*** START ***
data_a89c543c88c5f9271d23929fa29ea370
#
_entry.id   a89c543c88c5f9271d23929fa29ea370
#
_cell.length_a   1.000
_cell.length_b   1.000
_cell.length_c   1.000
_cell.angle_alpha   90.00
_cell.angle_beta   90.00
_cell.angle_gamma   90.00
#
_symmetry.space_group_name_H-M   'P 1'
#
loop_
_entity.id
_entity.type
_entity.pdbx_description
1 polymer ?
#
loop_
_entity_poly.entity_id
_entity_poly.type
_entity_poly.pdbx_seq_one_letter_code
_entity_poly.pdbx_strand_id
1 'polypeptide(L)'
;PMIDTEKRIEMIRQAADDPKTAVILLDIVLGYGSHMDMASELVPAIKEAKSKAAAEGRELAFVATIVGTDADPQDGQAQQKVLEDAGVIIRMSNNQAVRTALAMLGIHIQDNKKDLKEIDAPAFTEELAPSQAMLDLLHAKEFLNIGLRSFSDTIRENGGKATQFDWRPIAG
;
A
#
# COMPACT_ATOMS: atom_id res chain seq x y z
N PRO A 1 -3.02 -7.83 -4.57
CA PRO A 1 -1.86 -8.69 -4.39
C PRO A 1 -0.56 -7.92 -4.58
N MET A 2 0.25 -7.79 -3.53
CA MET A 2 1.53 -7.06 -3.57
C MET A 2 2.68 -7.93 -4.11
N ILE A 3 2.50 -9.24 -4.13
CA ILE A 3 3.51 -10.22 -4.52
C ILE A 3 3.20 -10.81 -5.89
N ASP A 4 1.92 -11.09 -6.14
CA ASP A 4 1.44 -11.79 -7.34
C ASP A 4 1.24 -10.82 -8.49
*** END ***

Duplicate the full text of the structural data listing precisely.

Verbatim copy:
data_a89c543c88c5f9271d23929fa29ea370
#
_entry.id   a89c543c88c5f9271d23929fa29ea370
#
_cell.length_a   1.000
_cell.length_b   1.000
_cell.length_c   1.000
_cell.angle_alpha   90.00
_cell.angle_beta   90.00
_cell.angle_gamma   90.00
#
_symmetry.space_group_name_H-M   'P 1'
#
loop_
_entity.id
_entity.type
_entity.pdbx_description
1 polymer ?
#
loop_
_entity_poly.entity_id
_entity_poly.type
_entity_poly.pdbx_seq_one_letter_code
_entity_poly.pdbx_strand_id
1 'polypeptide(L)'
;PMIDTEKRIEMIRQAADDPKTAVILLDIVLGYGSHMDMASELVPAIKEAKSKAAAEGRELAFVATIVGTDADPQDGQAQQKVLEDAGVIIRMSNNQAVRTALAMLGIHIQDNKKDLKEIDAPAFTEELAPSQAMLDLLHAKEFLNIGLRSFSDTIRENGGKATQFDWRPIAG
;
A
#
# COMPACT_ATOMS: atom_id res chain seq x y z
N PRO A 1 -3.02 -7.83 -4.57
CA PRO A 1 -1.86 -8.69 -4.39
C PRO A 1 -0.56 -7.92 -4.58
N MET A 2 0.25 -7.79 -3.53
CA MET A 2 1.53 -7.06 -3.57
C MET A 2 2.68 -7.93 -4.11
N ILE A 3 2.50 -9.24 -4.13
CA ILE A 3 3.51 -10.22 -4.52
C ILE A 3 3.20 -10.81 -5.89
N ASP A 4 1.92 -11.09 -6.14
CA ASP A 4 1.44 -11.79 -7.34
C ASP A 4 1.24 -10.82 -8.49